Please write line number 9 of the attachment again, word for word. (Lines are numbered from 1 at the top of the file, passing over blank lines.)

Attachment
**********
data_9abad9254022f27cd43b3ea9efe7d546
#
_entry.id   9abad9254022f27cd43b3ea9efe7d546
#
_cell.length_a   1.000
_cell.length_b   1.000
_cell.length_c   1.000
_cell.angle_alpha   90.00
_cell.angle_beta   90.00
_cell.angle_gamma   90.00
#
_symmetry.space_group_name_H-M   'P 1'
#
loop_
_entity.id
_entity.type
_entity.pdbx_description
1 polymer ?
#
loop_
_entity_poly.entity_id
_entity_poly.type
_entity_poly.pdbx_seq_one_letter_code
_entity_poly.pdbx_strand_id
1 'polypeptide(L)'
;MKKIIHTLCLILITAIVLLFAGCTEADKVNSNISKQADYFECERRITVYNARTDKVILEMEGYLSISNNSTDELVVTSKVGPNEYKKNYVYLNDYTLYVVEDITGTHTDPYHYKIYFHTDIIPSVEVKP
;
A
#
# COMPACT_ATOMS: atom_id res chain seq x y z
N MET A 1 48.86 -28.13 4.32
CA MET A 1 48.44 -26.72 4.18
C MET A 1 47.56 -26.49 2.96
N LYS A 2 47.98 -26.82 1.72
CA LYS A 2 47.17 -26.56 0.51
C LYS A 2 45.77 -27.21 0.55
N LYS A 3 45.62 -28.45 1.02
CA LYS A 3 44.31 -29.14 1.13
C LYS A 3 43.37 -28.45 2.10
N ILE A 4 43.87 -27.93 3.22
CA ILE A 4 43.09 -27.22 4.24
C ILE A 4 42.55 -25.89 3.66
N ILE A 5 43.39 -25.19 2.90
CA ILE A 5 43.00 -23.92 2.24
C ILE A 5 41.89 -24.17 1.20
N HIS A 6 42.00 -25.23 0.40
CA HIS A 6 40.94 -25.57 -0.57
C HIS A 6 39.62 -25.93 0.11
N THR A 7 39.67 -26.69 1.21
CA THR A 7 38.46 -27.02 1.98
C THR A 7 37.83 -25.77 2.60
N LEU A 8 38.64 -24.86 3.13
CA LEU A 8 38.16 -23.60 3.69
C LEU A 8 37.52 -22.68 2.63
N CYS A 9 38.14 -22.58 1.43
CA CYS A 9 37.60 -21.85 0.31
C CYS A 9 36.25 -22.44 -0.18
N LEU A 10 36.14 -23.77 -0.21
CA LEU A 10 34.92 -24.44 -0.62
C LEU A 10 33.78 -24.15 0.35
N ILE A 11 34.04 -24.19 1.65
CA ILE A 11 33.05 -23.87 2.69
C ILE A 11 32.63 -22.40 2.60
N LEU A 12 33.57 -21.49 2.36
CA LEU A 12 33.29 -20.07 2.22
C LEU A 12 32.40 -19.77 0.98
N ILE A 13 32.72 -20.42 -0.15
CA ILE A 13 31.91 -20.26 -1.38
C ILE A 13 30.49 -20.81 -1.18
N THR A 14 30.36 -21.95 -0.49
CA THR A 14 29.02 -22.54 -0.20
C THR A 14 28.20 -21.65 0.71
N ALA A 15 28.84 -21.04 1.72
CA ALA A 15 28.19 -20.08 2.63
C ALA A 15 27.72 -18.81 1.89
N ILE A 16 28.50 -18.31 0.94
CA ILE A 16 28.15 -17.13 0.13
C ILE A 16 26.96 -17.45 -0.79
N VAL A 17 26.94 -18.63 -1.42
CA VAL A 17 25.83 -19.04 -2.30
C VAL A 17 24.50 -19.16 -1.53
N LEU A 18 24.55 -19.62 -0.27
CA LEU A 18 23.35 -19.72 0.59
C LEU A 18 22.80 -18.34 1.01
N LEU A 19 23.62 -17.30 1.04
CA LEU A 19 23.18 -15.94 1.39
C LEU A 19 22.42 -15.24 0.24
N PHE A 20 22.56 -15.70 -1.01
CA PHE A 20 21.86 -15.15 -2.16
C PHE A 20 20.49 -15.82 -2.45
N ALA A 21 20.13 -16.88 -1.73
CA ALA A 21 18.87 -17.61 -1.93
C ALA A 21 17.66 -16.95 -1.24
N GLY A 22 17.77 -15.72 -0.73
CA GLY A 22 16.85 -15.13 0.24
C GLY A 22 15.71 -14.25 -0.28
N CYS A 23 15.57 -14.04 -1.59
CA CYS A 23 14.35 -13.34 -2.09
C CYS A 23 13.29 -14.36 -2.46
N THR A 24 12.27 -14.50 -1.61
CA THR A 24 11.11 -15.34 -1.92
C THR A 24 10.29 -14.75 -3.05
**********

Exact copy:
_cell.angle_beta   90.00